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kikaPaprika: I came, I saw, I bought
I can only obsess about the WTO (World Trade Organization), Canada, and Mexico pushing to eliminate our country's COOL (Country of Origination Labeling) on meats, fish, and produce for so long. Then I need to either A) eat a pint of chocolate mint ice cream or B) go shopping. Lest you think me above eating a pint of ice cream, tune in tomorrow for more true American confessions. For now, let me share with you Plan B: Retail Therapy, kikaPaprika style.
In March, you may recall, I theorized that by this project's end I'd be out of clothes. Shopping trips to malls and big box stores had yielded zilch USA-made apparel. What was I to do? Buy hand sewn Amish clothing?*
Thoughtful, business-savvy Jennifer VonBehren clocked in:
I wanted to tell you about a women’s clothing line that is all MADE IN THE USA! kikaPaprika is an Eco-Chic women’s clothing line that is made entirely in the good ol’ US of A! The company was founded in Aug of 2008 by Kim Shaw. Her dream was not only to make a great product for women, but to support the US economy while providing a great business opportunity for US women. I am a direct consultant for kikaPaprika and I’m proud to be a part of this wonderful company.
Delighted to hear about kikaPaprika, I contacted and interviewed its exemplary, principled founder, Kim Shaw. A few months passed before empty closet syndrome set in. I wanted something new for summer; something U.S.-made yet not Amish. I emailed sales consultant Jennifer, asked where I could see kikaPaprika clothing. Sold exclusively via in-home parties, the still-young company currently has sales consultants in over 20 states throughout the country; none as yet in northern California. But the company's dynamic duo owners--Kim and her clothing designer-daughter Kirstyn--were headed to my neck of the woods in San Francisco. Kirstyn's friend / fellow UCLA alum, Shannon, would be hosting a kikaPaprika party, complete with brunch. Would I like to come? Absolutely.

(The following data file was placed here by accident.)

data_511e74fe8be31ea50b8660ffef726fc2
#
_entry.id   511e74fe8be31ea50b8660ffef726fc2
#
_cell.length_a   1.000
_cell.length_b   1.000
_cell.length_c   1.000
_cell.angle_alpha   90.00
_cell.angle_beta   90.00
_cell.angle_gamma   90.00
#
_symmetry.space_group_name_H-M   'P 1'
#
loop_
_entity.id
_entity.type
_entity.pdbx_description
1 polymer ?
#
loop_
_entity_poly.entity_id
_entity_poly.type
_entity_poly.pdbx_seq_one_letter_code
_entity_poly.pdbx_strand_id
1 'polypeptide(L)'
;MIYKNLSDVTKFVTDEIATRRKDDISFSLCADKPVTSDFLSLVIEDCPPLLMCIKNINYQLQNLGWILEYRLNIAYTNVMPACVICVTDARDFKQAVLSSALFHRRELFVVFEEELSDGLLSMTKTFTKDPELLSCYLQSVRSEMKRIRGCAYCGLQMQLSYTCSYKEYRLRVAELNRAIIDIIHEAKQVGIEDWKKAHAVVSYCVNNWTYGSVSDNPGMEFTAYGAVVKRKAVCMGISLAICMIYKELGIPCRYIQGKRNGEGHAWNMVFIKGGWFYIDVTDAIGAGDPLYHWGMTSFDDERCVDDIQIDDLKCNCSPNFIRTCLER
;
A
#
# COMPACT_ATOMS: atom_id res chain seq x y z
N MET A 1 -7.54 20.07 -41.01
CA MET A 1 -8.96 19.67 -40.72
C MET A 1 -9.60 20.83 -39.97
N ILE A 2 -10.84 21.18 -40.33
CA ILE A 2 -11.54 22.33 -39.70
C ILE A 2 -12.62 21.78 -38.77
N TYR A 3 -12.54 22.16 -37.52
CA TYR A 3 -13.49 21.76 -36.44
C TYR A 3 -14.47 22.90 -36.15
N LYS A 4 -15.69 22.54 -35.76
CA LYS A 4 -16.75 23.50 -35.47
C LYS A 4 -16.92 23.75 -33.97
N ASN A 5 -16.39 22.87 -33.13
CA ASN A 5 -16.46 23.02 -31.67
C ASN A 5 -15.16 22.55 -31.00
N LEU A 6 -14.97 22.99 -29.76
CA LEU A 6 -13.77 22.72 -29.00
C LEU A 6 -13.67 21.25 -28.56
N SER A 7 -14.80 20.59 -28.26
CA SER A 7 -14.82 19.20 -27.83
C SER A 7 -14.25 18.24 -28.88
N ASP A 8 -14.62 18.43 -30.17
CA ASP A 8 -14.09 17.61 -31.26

Fast forward to Saturday, June 11th: I came, saw and yes, definitely bought. As dozens of guests streamed into the charming, light-filled city apartment, I sampled Shannon's delicious egg casserole, sipped a mimosa from a pretty fluted glass, chatted with Kim and talented designer Kirstyn. Such fun. I had, of course, already browsed the kikaPaprika website, but with women's clothing there's no substitute for seeing, touching, and trying on. Kirstyn Shaw has done the impossible: created a soft, comfortable, beautifully made women's clothing line that appeals to and looks good on buyers of varying shapes, heights and ages. Pretty amazing.
In between helping me and other shoppers find the right sizes and styles (color isn't an issue; all kikaPaprika apparel is available in 12 different "signature" colors as well as custom colors, if desired), Kim asked how my Buy-U.S.A. project is coming along. I told her the truth. I feel like a tiny fish swimming against the current. Plus, lately I've been reading highly respected economists who theorize that buying American is un-American, even xenophobic. "It gets discouraging," I said. "How can economists make the desire to buy an American-made product sound bigoted? It's counterintuitive." Kim sighed. "Look, there are plenty of highly qualified economists who would say just the opposite." She promised to email some names to me. You can be sure I'll talk with these experts and share what I learn here.
I asked Kim if she was still determined to keep manufacturing her clothing line in Los Angeles. "Absolutely. We will never go to China." When I interviewed her in March, she'd explained how visiting various U.S. cities that looked like ghost towns helped her make a conscious decision to keep jobs here. Now, as I looked through racks of gorgeous clothes designed by her daughter, Kim again underscored how important it is to keep even low paying jobs here. It's not politically correct to say so, we both agreed, but the fact is a college education is not in the cards for everyone. I mentioned the statistics. "Over seventy percent of our adult population only has a high school education, if that. They need and want jobs." Kim says her factory workers like what they're doing. "They truly enjoy the structure and the routine," she said. "They form friendships with fellow workers. They like earning money. They're grateful."
After the party, I walked along the city's streets, past dress shops and restaurants and throngs of people. Gusts of chilled sea air moved me along. I wrapped my sweater around tighter, and hoped this badly needed dose of American-made retail therapy would keep me going for the next few months.
Thanks, kikaPaprika. It’s a privilege to buy a product that stands for something I, too, believe in.
* PS: The Amish may dress plainly but they know what they're doing businesswise. According to U.S. Small Business Administration figures, only half of newly opened companies will last even five years. The exception? The Amish. Amish businesses have a whopping ninety-five percent success rate. I'll cover this topic in depth (well, my version of depth) as soon as I finish reading Eric Wesner's fascinating book, Success Made Simple: An Inside Look at Why Amish Businesses Thrive.